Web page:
(L to R) Billy Daniel, Mitchell Leisen and Don Loper laughing together at the fashion show. Location: US. Date taken: February 1947.

Portrait of Billy Daniel and Dorothy Lamour in Masquerade in Mexico directed by Mitchell Leisen, 1945

Choosing not to go back to New York with Rudolph Valentino after their first pictures were completed, Adrian instead entertained job offers from the studios. Once again, it was a gay man who provided the link: Mitchell Leisen, who seemed as taken with Adrian's looks as he was by his talent. Just five years older, Leisen would nonetheless remember Adian as "just out of high school... I liked his sketches and so did DeMille and he was hired." According to David Chierichetti, "Leisen told me he once traveled from Los Angeles to New York in a stateroom on a train with his costume-designing protege Gilbert Adrian. Adrian woke him up in the middle of the night by tickling his nose with a feather, and Leisen's raised eyebrows conveyed to me the idea that he and Adrian subsequently had sex."

The majority of set designers in the 1920s were not gay. Leisen, with his architecture background, continued for a time, although he shared Harold Grieve's discomfort with the new field and soon moved into direction.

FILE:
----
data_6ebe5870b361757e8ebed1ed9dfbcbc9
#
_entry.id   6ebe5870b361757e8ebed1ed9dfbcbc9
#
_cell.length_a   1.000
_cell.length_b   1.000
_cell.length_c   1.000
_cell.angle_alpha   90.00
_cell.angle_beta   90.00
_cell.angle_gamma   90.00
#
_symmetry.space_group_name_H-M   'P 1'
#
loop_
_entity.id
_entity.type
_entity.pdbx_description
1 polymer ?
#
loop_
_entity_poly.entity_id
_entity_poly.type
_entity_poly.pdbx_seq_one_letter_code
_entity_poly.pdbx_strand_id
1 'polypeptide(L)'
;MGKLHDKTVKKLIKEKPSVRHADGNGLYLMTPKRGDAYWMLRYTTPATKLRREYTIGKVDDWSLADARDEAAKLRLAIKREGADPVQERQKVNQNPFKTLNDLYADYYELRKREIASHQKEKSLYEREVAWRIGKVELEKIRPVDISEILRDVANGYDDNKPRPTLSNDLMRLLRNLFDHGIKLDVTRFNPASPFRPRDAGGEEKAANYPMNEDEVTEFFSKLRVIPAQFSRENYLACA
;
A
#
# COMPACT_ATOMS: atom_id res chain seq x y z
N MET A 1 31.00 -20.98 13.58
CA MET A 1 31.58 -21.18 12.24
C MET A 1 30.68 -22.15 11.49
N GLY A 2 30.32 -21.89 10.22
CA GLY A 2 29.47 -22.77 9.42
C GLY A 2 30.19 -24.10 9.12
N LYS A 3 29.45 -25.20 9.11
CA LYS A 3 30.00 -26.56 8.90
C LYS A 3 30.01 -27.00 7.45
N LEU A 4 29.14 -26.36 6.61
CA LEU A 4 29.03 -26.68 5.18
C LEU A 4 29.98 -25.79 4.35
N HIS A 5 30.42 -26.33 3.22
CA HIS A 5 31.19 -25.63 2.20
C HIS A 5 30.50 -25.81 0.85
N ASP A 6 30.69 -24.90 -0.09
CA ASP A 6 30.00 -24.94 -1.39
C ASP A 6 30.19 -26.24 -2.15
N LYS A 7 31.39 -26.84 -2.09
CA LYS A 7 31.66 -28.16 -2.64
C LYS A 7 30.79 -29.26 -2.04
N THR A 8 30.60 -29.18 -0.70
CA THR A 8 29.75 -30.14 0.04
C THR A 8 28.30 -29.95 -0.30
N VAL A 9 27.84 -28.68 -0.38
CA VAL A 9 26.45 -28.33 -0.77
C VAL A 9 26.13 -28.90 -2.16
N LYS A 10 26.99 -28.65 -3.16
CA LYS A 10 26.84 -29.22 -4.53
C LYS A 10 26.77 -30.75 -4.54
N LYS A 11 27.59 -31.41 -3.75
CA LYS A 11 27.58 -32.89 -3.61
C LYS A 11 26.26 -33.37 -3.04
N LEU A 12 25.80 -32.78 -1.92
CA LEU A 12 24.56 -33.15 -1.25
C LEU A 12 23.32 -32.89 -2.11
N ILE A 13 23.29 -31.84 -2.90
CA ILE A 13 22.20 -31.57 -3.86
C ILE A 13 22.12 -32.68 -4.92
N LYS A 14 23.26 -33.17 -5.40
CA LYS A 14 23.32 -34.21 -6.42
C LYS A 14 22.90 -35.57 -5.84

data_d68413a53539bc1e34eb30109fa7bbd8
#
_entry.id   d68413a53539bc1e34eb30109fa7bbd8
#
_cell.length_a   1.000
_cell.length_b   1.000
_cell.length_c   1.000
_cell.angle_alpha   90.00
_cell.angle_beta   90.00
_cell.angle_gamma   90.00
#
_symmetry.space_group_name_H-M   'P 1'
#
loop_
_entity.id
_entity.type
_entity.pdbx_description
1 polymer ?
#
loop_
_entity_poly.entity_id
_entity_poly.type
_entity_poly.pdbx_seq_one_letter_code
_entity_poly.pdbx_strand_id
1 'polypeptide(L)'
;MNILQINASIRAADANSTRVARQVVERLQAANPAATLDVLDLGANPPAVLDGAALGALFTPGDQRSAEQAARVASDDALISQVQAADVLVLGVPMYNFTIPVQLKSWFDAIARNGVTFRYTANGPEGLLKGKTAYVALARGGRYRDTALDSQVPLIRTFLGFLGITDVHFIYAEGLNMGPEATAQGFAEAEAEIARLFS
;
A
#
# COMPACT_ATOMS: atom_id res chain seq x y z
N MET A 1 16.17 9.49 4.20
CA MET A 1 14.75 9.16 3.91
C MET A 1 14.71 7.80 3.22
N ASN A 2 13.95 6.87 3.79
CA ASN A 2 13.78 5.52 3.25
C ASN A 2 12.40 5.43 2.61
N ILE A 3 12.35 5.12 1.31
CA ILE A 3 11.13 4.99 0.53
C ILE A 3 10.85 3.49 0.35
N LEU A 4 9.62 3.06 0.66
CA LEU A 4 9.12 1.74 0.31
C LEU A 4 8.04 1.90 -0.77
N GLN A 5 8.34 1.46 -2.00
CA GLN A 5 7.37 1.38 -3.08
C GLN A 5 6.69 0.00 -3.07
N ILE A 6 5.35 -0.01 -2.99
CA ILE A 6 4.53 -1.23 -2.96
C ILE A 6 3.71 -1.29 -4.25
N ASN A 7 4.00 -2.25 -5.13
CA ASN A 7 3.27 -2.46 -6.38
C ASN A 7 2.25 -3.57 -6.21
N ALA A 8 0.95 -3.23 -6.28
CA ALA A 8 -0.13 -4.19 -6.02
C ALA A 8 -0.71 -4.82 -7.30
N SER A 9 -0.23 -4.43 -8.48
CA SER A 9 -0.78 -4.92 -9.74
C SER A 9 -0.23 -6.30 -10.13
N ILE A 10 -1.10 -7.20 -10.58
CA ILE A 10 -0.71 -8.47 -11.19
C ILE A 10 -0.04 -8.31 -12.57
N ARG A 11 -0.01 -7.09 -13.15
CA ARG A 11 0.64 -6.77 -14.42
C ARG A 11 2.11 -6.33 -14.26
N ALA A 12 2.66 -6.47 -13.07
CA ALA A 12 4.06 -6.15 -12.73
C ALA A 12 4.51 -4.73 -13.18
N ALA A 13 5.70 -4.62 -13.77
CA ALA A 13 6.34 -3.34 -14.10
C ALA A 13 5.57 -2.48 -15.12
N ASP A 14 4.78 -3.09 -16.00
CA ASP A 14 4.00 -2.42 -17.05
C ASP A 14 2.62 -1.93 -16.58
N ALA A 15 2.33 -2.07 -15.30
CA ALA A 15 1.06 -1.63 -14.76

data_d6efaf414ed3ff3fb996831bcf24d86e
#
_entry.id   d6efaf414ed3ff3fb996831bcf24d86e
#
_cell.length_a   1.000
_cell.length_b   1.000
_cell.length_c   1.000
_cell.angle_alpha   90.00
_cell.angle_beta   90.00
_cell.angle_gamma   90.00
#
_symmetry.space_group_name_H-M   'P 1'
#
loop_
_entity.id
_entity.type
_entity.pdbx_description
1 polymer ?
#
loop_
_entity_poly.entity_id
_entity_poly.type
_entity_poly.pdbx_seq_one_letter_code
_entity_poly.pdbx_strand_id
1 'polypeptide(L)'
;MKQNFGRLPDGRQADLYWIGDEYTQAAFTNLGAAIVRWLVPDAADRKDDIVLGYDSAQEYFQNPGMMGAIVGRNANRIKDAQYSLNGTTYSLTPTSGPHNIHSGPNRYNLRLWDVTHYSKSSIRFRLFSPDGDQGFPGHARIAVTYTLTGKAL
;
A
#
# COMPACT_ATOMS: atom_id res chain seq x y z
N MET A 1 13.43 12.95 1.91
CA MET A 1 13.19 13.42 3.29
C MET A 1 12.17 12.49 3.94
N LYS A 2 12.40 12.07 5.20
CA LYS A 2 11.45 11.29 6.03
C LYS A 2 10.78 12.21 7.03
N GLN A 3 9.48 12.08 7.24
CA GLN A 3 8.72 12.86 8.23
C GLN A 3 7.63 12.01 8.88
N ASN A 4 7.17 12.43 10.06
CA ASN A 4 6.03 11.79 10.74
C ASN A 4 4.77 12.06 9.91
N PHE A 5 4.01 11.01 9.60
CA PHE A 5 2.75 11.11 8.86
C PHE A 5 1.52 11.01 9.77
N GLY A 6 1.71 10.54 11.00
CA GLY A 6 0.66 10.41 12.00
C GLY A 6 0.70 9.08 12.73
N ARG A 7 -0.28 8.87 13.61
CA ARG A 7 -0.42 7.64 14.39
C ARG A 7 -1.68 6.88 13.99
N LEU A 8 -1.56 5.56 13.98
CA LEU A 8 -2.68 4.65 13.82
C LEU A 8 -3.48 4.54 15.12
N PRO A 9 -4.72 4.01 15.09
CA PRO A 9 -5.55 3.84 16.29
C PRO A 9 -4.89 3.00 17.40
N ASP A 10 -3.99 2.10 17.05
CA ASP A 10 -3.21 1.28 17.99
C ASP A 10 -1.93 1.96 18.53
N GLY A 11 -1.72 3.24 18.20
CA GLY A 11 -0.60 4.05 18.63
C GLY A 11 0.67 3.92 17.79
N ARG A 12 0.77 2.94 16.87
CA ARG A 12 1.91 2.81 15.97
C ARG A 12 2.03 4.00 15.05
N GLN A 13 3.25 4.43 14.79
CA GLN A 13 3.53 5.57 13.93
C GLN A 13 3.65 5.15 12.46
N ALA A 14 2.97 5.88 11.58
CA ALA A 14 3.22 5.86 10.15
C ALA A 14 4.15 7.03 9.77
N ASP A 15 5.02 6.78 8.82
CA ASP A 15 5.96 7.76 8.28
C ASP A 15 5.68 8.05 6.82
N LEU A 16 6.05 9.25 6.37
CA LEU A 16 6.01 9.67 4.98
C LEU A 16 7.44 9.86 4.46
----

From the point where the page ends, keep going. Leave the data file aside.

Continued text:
Mitchell Leisen received a level of scorn from George Cukor. Friends say Cukor considered Leisen crass; when David Chierichetti showed Cukor his book on Leisen, the director's only comment was "Very nice pictures." Leisen was known for an outlandish eccentricity, which was probably why the decorum-minded George Cukor didn't like him. "I think Leisen was a bit too outrageous for Cukor," mused David Chierichetti, despite the fact that it was Leisen, not Cukor, who had married (his wife, an opera singer, lived in Paris until WWII) and who actually had genuine affairs with women.

In 1927, Leisen married opera singer Stella Seager, known professionally as Sandra Gahle, in a ceremony at DeMille’s ranch. Although they would remain married for fifteen years, their marriage was anything but traditional. The two lived apart frequently. Gahle even lived in France for a few years studying voice. Leisen had numerous dalliances, which Gahle knew about, and did not seem to mind. Some lovers were men. Others were women. And one was Natalie Visart.